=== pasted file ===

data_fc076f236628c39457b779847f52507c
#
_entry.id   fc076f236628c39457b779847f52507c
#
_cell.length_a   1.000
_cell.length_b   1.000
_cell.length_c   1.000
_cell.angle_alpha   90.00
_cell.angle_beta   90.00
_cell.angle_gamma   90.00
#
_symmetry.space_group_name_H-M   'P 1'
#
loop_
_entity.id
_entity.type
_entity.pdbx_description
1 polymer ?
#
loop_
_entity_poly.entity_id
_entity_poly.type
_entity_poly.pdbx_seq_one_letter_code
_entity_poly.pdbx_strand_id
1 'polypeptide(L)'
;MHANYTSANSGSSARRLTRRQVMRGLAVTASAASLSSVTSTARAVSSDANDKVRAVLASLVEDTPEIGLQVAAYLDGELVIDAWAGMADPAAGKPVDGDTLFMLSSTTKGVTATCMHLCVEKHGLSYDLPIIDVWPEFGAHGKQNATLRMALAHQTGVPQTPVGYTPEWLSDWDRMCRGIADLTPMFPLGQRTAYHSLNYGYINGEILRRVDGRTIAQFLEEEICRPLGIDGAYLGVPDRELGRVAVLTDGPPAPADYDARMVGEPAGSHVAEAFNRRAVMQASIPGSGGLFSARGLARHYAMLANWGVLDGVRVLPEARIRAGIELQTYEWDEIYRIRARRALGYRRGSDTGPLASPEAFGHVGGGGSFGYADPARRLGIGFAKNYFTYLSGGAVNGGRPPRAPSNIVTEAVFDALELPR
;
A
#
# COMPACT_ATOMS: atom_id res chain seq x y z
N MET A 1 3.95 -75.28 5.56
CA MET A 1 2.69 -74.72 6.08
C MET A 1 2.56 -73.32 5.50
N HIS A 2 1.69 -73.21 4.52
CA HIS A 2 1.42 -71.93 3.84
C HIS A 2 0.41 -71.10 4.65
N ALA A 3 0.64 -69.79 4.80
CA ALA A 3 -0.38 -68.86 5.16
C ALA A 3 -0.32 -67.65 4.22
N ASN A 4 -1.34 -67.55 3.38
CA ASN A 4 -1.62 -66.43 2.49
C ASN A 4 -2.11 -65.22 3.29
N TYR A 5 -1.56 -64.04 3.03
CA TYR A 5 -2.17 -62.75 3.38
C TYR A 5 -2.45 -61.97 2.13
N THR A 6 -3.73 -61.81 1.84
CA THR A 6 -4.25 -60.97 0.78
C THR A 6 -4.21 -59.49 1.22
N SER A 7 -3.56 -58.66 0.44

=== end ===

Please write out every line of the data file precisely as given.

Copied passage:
data_fc076f236628c39457b779847f52507c
#
_entry.id   fc076f236628c39457b779847f52507c
#
_cell.length_a   1.000
_cell.length_b   1.000
_cell.length_c   1.000
_cell.angle_alpha   90.00
_cell.angle_beta   90.00
_cell.angle_gamma   90.00
#
_symmetry.space_group_name_H-M   'P 1'
#
loop_
_entity.id
_entity.type
_entity.pdbx_description
1 polymer ?
#
loop_
_entity_poly.entity_id
_entity_poly.type
_entity_poly.pdbx_seq_one_letter_code
_entity_poly.pdbx_strand_id
1 'polypeptide(L)'
;MHANYTSANSGSSARRLTRRQVMRGLAVTASAASLSSVTSTARAVSSDANDKVRAVLASLVEDTPEIGLQVAAYLDGELVIDAWAGMADPAAGKPVDGDTLFMLSSTTKGVTATCMHLCVEKHGLSYDLPIIDVWPEFGAHGKQNATLRMALAHQTGVPQTPVGYTPEWLSDWDRMCRGIADLTPMFPLGQRTAYHSLNYGYINGEILRRVDGRTIAQFLEEEICRPLGIDGAYLGVPDRELGRVAVLTDGPPAPADYDARMVGEPAGSHVAEAFNRRAVMQASIPGSGGLFSARGLARHYAMLANWGVLDGVRVLPEARIRAGIELQTYEWDEIYRIRARRALGYRRGSDTGPLASPEAFGHVGGGGSFGYADPARRLGIGFAKNYFTYLSGGAVNGGRPPRAPSNIVTEAVFDALELPR
;
A
#
# COMPACT_ATOMS: atom_id res chain seq x y z
N MET A 1 3.95 -75.28 5.56
CA MET A 1 2.69 -74.72 6.08
C MET A 1 2.56 -73.32 5.50
N HIS A 2 1.69 -73.21 4.52
CA HIS A 2 1.42 -71.93 3.84
C HIS A 2 0.41 -71.10 4.65
N ALA A 3 0.64 -69.79 4.80
CA ALA A 3 -0.38 -68.86 5.16
C ALA A 3 -0.32 -67.65 4.22
N ASN A 4 -1.34 -67.55 3.38
CA ASN A 4 -1.62 -66.43 2.49
C ASN A 4 -2.11 -65.22 3.29
N TYR A 5 -1.56 -64.04 3.03
CA TYR A 5 -2.17 -62.75 3.38
C TYR A 5 -2.45 -61.97 2.13
N THR A 6 -3.73 -61.81 1.84
CA THR A 6 -4.25 -60.97 0.78
C THR A 6 -4.21 -59.49 1.22
N SER A 7 -3.56 -58.66 0.44